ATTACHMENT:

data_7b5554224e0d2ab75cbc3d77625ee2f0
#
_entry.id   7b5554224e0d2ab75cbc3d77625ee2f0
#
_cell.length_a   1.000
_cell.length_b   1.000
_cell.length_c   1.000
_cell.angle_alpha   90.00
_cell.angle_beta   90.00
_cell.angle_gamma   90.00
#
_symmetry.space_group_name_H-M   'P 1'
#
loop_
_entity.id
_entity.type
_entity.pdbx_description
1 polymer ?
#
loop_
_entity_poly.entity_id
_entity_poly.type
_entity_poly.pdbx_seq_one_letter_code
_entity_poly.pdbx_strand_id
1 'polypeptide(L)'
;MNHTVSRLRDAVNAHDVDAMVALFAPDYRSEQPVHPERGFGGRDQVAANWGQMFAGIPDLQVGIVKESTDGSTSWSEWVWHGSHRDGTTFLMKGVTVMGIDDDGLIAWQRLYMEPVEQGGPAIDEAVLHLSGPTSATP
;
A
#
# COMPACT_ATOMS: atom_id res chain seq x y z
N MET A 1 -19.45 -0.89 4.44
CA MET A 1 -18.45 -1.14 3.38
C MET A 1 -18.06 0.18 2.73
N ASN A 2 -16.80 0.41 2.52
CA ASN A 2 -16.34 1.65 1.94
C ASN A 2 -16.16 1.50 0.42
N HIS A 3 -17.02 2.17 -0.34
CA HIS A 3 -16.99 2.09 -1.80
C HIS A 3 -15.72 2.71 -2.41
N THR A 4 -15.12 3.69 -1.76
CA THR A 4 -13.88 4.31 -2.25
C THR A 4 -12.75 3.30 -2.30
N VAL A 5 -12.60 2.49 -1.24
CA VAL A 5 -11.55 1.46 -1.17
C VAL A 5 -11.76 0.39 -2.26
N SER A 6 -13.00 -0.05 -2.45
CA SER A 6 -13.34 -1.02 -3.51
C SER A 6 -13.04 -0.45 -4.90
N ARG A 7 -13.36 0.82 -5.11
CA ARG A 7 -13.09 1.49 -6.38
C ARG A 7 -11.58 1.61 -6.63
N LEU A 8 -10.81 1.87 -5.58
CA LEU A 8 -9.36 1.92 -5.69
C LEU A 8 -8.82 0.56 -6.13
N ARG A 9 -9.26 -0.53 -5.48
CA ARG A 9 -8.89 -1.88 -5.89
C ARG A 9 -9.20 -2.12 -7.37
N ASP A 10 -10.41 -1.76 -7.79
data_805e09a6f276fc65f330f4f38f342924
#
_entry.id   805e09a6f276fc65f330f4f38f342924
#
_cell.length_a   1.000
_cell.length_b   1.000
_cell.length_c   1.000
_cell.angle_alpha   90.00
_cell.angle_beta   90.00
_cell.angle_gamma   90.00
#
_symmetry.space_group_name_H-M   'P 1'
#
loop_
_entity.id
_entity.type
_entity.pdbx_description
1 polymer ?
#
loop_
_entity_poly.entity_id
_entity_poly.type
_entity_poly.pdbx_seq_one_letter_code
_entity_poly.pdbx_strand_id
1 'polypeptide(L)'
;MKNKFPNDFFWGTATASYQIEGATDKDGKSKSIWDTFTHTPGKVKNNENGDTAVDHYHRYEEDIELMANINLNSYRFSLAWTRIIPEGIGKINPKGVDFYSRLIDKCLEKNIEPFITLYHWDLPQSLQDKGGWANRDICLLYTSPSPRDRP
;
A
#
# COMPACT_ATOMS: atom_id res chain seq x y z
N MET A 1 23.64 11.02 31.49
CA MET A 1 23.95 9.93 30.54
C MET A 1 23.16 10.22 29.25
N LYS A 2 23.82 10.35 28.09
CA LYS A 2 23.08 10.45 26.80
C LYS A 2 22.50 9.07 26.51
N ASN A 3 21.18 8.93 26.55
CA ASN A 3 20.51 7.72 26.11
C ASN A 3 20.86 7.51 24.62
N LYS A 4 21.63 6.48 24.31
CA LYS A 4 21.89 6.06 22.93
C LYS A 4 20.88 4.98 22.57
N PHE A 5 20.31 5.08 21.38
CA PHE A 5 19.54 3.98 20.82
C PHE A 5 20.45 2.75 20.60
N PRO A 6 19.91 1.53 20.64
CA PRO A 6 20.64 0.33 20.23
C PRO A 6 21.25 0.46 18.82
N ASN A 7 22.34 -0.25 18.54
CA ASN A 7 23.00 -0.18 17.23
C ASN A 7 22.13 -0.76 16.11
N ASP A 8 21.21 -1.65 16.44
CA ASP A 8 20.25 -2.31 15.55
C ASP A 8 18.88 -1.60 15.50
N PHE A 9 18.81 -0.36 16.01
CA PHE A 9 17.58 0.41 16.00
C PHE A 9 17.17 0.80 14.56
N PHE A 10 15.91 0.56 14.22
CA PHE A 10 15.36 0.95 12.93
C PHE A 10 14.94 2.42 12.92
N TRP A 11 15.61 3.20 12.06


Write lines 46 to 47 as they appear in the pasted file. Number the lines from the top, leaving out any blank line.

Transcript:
N SER A 6 -13.00 -0.05 -2.45
CA SER A 6 -13.34 -1.02 -3.51